Calling Lioness:Hidden Treasures Amy Winehouse’s “third album” is a bit of a stretch. Had the singer lived, she most likely would have put out a more consistently brilliant album than Lioness. Both Frank and Back To Black present a cohesive whole, where Lioness is really just bits and bobs scraped together after Winehouse’s death — sometimes exhibiting genius, sometimes sounding like the outtakes that they are. It seems like the project was driven by the commercial interests of the record industry, but what ultimately comes through is the admiration for her art that collaborators like Salaam Remi and Mark Ronson feel.
The album opens with an early song from the pre-Frank period, a cover of Ruby & the Romantics’ 1963 hit “Our Day Will Come.” While Winehouse was still in a more jazz-influenced style at the time, the song is a clear indicator of her debt to doo wop and ’60s girl groups. It’s a great start to the album and also seems like a sly nod to the “Lioness” of the title. (Like Ruby, Amy was a woman usually fronting an all-male band.) There’s an obvious poignancy to the song’s title (“Our Day Will Come”), and while the lyrics are typical of ’60s love songs, certain lines ring out: “Our dreams have magic/Because we’ll always stay/In love this way.”
The second track, “Between The Cheats,” is a new song recorded in 2008 that probably would have found its way (either in this incarnation or another) onto Winehouse’s third album, had she lived. It continues the strong start of “Our Day Will Come,” another overt nod to the tight ’60s pop arrangements of the girl groups that Winehouse loved. Her vocal is cheeky, sassy, smoky, and sexy in a way that only she could truly pull off among today’s female pop singers (though others are clearly following in her wake, with some success).
Winehouse’s collaboration with Ronson and Brooklyn’s Dap-Kings are Lioness‘ high-water marks. Though Ronson initially refused to work on “Will You Still Love Me Tomorrow,” he relented because he felt it was one of Winehouse’s greatest vocal takes ever (which is saying something). It doesn’t hurt that Winehouse has an immaculate Goffin/King composition to crawl up inside and make her own. Ronson’s initial reticence was also partly due to the fact that the song, which was a hit for The Shirelles in 1961, seemed to have so much baggage (it’s been covered by everyone from Dusty Springfield to Lykke Li). Ronson took the vocal out of the completely-forgettable arrangement of the song as used on the Bridget Jones: The Edge Of Reason soundtrack. What he constructs around it with the Dap-Kings and string arranger Chris Elliot — lush backing vocals and dynamic interplay between ascending strings, staccato horn stabs and rat-ta-tat drums — captures a mood The Shirelles could only have dreamed of.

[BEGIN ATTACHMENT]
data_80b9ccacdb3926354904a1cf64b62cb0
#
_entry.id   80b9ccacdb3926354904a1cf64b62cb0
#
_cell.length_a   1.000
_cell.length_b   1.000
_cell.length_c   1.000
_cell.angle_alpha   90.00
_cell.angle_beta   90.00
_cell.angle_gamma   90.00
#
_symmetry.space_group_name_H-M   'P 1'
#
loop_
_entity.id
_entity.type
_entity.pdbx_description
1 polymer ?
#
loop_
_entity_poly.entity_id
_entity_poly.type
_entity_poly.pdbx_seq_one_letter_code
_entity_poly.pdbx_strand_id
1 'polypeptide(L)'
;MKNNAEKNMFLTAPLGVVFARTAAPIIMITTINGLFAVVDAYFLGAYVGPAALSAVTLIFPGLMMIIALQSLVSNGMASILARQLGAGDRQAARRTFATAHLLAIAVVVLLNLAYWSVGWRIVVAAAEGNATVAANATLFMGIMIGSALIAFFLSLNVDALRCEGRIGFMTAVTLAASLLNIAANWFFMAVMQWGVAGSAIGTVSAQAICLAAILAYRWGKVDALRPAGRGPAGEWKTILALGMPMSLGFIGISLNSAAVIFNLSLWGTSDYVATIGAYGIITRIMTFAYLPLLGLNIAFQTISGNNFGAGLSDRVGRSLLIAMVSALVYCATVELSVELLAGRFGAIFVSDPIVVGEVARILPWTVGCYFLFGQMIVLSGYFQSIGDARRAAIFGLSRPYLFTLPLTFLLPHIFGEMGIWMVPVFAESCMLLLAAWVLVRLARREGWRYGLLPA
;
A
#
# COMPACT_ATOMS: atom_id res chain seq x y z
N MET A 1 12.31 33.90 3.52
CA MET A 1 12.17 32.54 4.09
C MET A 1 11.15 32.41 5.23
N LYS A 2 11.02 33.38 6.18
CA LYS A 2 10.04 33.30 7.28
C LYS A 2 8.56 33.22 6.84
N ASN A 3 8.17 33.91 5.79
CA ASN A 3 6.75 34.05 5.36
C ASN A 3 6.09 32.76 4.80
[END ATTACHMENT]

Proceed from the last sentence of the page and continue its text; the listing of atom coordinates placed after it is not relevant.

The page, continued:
Lioness‘ “Valerie” is an alternate take, different from the version included on the deluxe box edition of Back To Black. It’s the second Ronson production here and another great lyric for Winehouse to work with, this time from the ’00s British indie rock group the Zutons. This version, recorded prior to the previously released version (but on the same day), has a tighter soul groove. The deluxe set “Valerie” is a little looser and grittier and also has prominent strings. Both versions are pretty lights-out, though, so it’s hard to pick a favorite. Both have an in-the-moment crispness. These versions of “Valerie” document the first and only time Winehouse ever recorded live in the studio with the Dap-Kings.
I’m not sure what to make of the Nas collaboration, “Like Smoke.” The song had been kicking around during the Back To Black sessions but the basic tracks for this version were recorded in 2008, while Nas’ verses were added after Winehouse’s death. Winehouse was a massive Nas fan — using one of his beats for “In My Bed” and writing about him in “Me and Mr. Jones” — and the two artists even share a birthday. While “Like Smoke” seems anatomically correct, we’ll just have to wonder what else could have happened if the artists had gotten together in life — maybe something greater than just dropping some Nas raps in a Winehouse soul tune.
Lioness often shows the early jazz side of Winehouse, and it’s unclear how much of the jazz influence would have reemerged for a proper third album, coming off the heels of the vintage soul-dominated approach of Back To Black. There is an early demo of “Wake Up Alone,” recorded with co-writer/producer Paul O’Duffy, before Ronson got his hands on it and Dap-King-ized it for Back To Black. “Girl From Ipanema” is nice to hear, but a little out of place with the more unique cuts. Another older tune, “Halftime,” gets re-worked by Remi and The Roots’ ?uestlove for a liquid-smooth soul-jazz arrangement. The previously-released duet with Tony Bennett, “Body And Soul,” puts Winehouse in such a close, uncanny juxtaposition with Lady Day that it’s almost uncomfortable. A stirring reincarnation.
While Lioness may not be the perfect Amy Winehouse album, it’s all we have, which seems to be enough.